The Pain Disability Index (PDI) is a widely-used instrument to measure pain-related disability. The aim of this study was to assess the responsiveness and interpretation of change score of the PDI in patients with chronic musculoskeletal pain (CMP) at discharge of vocational rehabilitation.
Retrospective data of patients with CMP who attended vocational rehabilitation between 2014 and 2017 was used. The anchor-based method was used to assess the responsiveness of the total sample and of PDI baseline quartile groups. A receiver operating characteristic curve was performed, including Area Under the Curve (AUC) and Minimal Important Change (MIC).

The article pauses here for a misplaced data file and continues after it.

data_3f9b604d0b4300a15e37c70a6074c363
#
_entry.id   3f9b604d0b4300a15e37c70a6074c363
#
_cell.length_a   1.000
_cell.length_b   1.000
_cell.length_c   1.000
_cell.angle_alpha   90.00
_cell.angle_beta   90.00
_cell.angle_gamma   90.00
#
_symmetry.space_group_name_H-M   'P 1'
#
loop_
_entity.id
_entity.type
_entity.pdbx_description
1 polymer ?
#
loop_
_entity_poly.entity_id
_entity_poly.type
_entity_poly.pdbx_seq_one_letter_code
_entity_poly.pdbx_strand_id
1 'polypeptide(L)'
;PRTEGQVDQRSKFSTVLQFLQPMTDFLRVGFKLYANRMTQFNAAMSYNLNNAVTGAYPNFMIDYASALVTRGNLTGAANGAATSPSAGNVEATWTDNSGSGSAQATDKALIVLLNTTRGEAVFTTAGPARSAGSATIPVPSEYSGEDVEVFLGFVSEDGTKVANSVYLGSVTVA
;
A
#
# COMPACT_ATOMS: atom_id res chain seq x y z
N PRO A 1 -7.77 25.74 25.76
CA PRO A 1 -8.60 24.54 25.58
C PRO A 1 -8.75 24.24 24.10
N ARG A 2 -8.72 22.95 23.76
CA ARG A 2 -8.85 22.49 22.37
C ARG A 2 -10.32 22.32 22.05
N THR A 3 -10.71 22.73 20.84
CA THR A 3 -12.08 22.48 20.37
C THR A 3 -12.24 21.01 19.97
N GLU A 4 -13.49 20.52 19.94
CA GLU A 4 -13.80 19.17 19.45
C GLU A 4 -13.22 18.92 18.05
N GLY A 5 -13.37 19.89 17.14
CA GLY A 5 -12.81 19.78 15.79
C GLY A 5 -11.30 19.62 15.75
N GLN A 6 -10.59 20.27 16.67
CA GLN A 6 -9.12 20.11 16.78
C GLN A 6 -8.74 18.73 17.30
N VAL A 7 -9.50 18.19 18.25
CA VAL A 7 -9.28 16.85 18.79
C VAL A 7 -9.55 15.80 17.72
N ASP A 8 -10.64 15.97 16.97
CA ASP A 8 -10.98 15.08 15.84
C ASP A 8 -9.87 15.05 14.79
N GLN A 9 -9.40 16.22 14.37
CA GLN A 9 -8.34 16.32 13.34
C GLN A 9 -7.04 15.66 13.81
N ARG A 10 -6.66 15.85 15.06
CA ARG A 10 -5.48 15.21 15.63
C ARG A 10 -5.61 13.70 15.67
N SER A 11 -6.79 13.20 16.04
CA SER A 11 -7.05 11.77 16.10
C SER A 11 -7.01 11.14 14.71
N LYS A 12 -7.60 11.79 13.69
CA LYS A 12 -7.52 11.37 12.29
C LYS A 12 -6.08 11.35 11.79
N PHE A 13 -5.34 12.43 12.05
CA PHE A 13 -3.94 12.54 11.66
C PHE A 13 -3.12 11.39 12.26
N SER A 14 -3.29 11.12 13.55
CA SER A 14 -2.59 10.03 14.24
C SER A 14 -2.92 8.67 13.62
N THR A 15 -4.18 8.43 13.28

The PDI showed responsive to detect clinically relevant changes in pain-related disability at discharge of vocational rehabilitation (AUC 0.79). A PDI change score of 13 points (MIC 12.5) can be considered as a real change in pain-related disability for the total study sample, and a PDI change score of 7–20 points can be considered as a real change in pain-related disability for PDI lowest and highest baseline quartile scores.
The PDI is responsive in patients with CMP at discharge of vocational rehabilitation. The interpretation of change score depends on PDI baseline score. Patients with a PDI baseline score of ≤27 should decrease minimal 7 points, patients with a baseline score between 28 and 42 should decrease minimal 15 points, and patients with a baseline score ≥ 43 should decrease minimal 20 points.